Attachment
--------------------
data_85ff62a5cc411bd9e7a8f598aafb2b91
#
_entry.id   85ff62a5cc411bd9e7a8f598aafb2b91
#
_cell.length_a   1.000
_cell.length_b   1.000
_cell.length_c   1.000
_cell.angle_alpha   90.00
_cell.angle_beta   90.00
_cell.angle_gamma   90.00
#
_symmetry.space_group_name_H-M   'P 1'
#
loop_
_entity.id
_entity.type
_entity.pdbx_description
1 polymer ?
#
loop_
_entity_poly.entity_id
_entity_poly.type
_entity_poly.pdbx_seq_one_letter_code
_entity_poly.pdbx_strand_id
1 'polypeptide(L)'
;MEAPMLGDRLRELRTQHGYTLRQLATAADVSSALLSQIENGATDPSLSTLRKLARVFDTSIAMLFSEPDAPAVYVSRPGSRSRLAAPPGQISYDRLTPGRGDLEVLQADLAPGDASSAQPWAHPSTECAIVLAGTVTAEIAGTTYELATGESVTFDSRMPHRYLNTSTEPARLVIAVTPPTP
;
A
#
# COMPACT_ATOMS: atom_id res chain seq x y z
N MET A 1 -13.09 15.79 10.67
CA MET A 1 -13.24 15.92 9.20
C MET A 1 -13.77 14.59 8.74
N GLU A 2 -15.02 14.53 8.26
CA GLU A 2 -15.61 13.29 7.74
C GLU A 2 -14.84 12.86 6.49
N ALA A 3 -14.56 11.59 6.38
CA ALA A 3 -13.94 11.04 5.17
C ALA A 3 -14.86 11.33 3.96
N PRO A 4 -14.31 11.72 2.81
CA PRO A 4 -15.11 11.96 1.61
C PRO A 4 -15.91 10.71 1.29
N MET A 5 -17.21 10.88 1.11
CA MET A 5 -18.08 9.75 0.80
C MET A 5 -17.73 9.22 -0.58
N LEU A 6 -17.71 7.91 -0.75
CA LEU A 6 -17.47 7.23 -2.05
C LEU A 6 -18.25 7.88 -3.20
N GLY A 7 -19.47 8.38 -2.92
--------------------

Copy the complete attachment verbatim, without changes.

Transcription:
data_85ff62a5cc411bd9e7a8f598aafb2b91
#
_entry.id   85ff62a5cc411bd9e7a8f598aafb2b91
#
_cell.length_a   1.000
_cell.length_b   1.000
_cell.length_c   1.000
_cell.angle_alpha   90.00
_cell.angle_beta   90.00
_cell.angle_gamma   90.00
#
_symmetry.space_group_name_H-M   'P 1'
#
loop_
_entity.id
_entity.type
_entity.pdbx_description
1 polymer ?
#
loop_
_entity_poly.entity_id
_entity_poly.type
_entity_poly.pdbx_seq_one_letter_code
_entity_poly.pdbx_strand_id
1 'polypeptide(L)'
;MEAPMLGDRLRELRTQHGYTLRQLATAADVSSALLSQIENGATDPSLSTLRKLARVFDTSIAMLFSEPDAPAVYVSRPGSRSRLAAPPGQISYDRLTPGRGDLEVLQADLAPGDASSAQPWAHPSTECAIVLAGTVTAEIAGTTYELATGESVTFDSRMPHRYLNTSTEPARLVIAVTPPTP
;
A
#
# COMPACT_ATOMS: atom_id res chain seq x y z
N MET A 1 -13.09 15.79 10.67
CA MET A 1 -13.24 15.92 9.20
C MET A 1 -13.77 14.59 8.74
N GLU A 2 -15.02 14.53 8.26
CA GLU A 2 -15.61 13.29 7.74
C GLU A 2 -14.84 12.86 6.49
N ALA A 3 -14.56 11.59 6.38
CA ALA A 3 -13.94 11.04 5.17
C ALA A 3 -14.86 11.33 3.96
N PRO A 4 -14.31 11.72 2.81
CA PRO A 4 -15.11 11.96 1.61
C PRO A 4 -15.91 10.71 1.29
N MET A 5 -17.21 10.88 1.11
CA MET A 5 -18.08 9.75 0.80
C MET A 5 -17.73 9.22 -0.58
N LEU A 6 -17.71 7.91 -0.75
CA LEU A 6 -17.47 7.23 -2.05
C LEU A 6 -18.25 7.88 -3.20
N GLY A 7 -19.47 8.38 -2.92